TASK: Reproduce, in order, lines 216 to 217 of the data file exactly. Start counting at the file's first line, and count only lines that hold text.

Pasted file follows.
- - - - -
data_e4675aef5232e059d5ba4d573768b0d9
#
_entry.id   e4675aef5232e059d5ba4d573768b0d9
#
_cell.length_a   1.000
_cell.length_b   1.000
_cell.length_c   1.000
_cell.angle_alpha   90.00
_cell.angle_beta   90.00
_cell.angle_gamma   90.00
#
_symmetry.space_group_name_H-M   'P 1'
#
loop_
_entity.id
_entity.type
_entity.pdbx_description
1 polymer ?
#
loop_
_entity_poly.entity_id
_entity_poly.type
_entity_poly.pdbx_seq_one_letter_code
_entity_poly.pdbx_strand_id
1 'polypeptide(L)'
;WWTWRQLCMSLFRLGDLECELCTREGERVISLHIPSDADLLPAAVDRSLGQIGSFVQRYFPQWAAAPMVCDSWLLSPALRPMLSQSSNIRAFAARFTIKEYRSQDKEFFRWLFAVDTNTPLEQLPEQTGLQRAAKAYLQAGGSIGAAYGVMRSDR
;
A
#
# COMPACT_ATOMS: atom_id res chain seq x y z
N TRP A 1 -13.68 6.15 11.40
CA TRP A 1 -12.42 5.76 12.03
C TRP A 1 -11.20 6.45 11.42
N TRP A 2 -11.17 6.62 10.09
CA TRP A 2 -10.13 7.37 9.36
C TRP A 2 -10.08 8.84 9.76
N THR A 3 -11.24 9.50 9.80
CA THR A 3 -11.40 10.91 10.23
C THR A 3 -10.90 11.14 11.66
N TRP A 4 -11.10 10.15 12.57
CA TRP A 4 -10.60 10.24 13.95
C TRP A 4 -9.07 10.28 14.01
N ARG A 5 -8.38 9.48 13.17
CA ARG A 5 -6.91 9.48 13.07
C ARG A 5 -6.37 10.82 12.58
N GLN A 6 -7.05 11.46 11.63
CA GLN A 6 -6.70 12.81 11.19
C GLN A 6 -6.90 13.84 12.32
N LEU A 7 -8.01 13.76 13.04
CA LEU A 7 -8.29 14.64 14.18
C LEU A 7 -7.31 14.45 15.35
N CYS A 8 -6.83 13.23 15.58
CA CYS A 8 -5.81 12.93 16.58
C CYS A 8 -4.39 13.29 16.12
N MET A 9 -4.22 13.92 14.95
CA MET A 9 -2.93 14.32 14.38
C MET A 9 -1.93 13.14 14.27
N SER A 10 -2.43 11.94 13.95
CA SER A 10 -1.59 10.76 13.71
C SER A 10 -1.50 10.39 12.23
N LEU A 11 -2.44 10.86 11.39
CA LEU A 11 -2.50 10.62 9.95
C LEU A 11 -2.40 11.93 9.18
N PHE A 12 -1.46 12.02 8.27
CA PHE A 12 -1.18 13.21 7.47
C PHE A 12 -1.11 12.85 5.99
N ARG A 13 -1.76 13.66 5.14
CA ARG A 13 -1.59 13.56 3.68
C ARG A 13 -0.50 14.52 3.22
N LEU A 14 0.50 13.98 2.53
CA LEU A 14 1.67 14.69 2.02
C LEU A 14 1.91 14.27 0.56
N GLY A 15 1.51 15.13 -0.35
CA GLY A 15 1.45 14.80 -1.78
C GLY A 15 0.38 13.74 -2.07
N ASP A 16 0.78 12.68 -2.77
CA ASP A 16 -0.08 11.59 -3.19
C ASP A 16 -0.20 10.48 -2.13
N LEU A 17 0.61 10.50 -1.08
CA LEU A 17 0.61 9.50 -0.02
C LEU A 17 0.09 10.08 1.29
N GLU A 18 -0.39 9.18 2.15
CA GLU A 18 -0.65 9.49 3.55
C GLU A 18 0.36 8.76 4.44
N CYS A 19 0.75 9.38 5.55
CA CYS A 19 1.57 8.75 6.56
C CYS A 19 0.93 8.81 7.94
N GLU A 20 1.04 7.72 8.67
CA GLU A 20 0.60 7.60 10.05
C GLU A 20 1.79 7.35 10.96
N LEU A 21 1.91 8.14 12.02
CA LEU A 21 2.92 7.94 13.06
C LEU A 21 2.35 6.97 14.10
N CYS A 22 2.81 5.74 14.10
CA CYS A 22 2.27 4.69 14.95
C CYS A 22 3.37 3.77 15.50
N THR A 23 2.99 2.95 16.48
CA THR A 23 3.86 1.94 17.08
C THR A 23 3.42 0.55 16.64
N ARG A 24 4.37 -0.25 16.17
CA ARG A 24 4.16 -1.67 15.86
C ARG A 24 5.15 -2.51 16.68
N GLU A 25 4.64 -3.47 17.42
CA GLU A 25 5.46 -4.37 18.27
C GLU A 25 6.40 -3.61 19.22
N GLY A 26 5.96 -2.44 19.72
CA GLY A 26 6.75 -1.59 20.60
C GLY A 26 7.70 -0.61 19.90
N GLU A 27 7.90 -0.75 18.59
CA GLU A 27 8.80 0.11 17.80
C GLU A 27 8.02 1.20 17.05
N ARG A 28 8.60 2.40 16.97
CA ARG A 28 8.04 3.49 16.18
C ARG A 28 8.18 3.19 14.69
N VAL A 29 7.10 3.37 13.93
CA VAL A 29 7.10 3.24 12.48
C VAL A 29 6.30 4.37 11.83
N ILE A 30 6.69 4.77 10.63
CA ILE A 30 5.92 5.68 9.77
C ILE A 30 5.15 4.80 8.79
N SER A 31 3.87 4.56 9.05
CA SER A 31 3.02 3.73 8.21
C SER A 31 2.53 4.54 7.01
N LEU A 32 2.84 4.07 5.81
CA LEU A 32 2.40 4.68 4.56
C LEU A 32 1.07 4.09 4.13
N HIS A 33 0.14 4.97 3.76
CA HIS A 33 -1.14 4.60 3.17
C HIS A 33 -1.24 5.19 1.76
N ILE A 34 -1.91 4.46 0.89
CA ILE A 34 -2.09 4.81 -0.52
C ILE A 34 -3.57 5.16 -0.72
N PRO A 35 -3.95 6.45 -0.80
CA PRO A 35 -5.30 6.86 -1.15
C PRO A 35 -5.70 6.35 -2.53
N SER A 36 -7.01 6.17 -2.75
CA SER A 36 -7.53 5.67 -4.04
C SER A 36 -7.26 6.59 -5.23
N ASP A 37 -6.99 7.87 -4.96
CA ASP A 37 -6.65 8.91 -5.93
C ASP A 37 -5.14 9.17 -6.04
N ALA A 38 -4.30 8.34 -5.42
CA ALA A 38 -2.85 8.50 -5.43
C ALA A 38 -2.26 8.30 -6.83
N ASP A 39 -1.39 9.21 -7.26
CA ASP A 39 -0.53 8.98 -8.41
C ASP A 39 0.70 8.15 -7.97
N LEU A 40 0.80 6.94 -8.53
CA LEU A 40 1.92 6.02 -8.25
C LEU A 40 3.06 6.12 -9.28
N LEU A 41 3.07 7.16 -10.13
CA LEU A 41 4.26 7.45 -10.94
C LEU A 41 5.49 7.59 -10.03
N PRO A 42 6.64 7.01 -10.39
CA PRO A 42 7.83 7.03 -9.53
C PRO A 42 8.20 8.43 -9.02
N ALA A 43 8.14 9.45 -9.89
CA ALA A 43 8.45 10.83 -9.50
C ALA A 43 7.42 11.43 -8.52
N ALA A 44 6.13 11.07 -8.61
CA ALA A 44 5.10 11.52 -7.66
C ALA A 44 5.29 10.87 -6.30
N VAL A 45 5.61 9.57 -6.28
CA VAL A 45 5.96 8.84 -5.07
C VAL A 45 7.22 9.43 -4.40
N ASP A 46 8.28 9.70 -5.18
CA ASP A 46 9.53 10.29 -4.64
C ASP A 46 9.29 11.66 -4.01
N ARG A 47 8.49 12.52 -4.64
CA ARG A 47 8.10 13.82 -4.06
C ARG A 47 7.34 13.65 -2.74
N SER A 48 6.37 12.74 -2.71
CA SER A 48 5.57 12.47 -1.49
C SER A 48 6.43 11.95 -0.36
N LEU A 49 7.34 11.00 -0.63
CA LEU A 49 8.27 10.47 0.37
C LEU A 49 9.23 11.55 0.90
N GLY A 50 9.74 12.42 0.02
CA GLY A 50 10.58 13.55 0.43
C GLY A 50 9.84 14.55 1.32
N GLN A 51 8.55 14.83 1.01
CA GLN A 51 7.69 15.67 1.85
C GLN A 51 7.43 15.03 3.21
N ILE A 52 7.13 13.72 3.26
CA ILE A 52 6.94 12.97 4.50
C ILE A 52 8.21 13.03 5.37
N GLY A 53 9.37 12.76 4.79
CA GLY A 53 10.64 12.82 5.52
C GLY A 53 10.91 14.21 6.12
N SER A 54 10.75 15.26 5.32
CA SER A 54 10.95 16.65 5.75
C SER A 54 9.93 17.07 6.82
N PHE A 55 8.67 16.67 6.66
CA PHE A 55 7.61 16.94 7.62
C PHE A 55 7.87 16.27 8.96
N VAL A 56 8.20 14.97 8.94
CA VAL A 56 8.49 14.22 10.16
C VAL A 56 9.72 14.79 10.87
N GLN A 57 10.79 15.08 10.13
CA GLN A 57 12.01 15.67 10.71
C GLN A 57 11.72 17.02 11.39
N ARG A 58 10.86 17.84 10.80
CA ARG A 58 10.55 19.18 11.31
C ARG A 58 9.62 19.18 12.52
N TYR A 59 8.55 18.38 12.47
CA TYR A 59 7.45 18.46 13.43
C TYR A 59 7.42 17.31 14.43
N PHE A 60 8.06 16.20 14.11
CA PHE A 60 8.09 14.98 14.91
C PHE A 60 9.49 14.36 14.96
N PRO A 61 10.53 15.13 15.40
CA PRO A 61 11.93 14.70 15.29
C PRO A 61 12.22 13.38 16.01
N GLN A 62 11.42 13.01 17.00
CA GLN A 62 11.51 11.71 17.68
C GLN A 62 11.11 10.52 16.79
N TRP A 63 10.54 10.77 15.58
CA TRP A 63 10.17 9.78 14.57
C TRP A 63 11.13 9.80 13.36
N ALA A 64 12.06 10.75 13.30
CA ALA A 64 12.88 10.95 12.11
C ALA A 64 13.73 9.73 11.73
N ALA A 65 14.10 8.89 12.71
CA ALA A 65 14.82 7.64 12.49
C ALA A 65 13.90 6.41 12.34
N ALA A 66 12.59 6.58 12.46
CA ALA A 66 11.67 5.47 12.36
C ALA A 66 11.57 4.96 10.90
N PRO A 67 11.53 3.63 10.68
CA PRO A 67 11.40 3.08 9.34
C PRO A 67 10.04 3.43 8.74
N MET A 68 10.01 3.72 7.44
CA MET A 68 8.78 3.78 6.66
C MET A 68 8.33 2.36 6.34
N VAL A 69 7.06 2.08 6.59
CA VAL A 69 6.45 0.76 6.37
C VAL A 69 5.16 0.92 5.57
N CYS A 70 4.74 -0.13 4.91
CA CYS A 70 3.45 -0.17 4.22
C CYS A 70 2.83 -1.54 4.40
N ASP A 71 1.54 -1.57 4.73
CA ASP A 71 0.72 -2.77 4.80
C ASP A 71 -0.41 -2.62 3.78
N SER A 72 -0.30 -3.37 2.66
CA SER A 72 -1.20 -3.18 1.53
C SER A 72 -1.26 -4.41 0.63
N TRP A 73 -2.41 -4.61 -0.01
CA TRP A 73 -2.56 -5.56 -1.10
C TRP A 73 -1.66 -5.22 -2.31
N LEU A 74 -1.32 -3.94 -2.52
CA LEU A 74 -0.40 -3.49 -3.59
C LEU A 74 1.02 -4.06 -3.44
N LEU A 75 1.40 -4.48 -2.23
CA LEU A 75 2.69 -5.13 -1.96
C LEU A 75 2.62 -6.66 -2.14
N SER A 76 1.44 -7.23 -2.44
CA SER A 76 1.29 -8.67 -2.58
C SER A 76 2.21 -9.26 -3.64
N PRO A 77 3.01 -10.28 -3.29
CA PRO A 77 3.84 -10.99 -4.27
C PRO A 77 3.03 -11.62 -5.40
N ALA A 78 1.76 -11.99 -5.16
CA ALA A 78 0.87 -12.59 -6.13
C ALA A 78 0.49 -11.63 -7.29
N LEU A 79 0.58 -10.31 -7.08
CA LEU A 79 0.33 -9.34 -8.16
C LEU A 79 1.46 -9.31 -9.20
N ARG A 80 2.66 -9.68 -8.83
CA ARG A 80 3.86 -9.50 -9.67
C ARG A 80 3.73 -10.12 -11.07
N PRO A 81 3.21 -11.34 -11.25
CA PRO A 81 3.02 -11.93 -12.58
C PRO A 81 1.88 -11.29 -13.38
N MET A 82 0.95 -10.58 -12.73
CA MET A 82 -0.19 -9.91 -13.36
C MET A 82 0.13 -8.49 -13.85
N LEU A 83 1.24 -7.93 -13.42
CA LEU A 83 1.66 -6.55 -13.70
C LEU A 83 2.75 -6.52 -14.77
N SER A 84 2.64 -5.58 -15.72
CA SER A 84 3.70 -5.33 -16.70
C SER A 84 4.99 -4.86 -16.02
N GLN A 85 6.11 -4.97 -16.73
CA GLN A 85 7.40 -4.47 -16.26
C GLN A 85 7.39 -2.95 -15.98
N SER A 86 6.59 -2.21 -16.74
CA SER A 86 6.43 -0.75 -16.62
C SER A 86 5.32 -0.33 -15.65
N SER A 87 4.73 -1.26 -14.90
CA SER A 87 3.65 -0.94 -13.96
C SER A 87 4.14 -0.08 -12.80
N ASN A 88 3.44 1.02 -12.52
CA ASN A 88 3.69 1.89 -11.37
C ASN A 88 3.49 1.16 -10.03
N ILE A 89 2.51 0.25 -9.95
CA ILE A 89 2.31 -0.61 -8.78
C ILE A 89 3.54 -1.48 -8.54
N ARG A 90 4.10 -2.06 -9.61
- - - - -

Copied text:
C GLN A 62 11.11 10.52 16.79
N TRP A 63 10.54 10.77 15.58